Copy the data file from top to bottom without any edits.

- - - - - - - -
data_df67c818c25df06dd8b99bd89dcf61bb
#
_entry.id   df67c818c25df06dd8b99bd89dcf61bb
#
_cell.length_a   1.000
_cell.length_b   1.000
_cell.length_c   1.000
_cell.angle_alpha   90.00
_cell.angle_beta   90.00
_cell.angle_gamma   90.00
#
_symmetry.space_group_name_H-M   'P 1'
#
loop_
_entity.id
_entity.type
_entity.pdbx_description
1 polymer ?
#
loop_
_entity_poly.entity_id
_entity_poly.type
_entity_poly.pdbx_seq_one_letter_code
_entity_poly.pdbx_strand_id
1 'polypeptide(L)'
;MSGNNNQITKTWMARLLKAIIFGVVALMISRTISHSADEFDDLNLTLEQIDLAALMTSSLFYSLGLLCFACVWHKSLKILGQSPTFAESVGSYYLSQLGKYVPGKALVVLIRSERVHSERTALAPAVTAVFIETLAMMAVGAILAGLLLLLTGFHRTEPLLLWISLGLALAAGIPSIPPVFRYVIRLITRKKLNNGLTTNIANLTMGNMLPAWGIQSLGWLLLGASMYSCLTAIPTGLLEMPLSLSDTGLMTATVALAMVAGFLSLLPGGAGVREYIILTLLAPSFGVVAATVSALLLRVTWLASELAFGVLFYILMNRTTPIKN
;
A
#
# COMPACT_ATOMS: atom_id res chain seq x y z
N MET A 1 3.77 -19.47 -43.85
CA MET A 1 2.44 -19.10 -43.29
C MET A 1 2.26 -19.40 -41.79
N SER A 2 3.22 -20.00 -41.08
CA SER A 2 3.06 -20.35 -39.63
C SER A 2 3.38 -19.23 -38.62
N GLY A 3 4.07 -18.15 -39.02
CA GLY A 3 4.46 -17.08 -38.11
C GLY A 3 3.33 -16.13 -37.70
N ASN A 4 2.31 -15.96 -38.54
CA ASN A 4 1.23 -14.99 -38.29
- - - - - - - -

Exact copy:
data_df67c818c25df06dd8b99bd89dcf61bb
#
_entry.id   df67c818c25df06dd8b99bd89dcf61bb
#
_cell.length_a   1.000
_cell.length_b   1.000
_cell.length_c   1.000
_cell.angle_alpha   90.00
_cell.angle_beta   90.00
_cell.angle_gamma   90.00
#
_symmetry.space_group_name_H-M   'P 1'
#
loop_
_entity.id
_entity.type
_entity.pdbx_description
1 polymer ?
#
loop_
_entity_poly.entity_id
_entity_poly.type
_entity_poly.pdbx_seq_one_letter_code
_entity_poly.pdbx_strand_id
1 'polypeptide(L)'
;MSGNNNQITKTWMARLLKAIIFGVVALMISRTISHSADEFDDLNLTLEQIDLAALMTSSLFYSLGLLCFACVWHKSLKILGQSPTFAESVGSYYLSQLGKYVPGKALVVLIRSERVHSERTALAPAVTAVFIETLAMMAVGAILAGLLLLLTGFHRTEPLLLWISLGLALAAGIPSIPPVFRYVIRLITRKKLNNGLTTNIANLTMGNMLPAWGIQSLGWLLLGASMYSCLTAIPTGLLEMPLSLSDTGLMTATVALAMVAGFLSLLPGGAGVREYIILTLLAPSFGVVAATVSALLLRVTWLASELAFGVLFYILMNRTTPIKN
;
A
#
# COMPACT_ATOMS: atom_id res chain seq x y z
N MET A 1 3.77 -19.47 -43.85
CA MET A 1 2.44 -19.10 -43.29
C MET A 1 2.26 -19.40 -41.79
N SER A 2 3.22 -20.00 -41.08
CA SER A 2 3.06 -20.35 -39.63
C SER A 2 3.38 -19.23 -38.62
N GLY A 3 4.07 -18.15 -39.02
CA GLY A 3 4.46 -17.08 -38.11
C GLY A 3 3.33 -16.13 -37.70
N ASN A 4 2.31 -15.96 -38.54
CA ASN A 4 1.23 -14.99 -38.29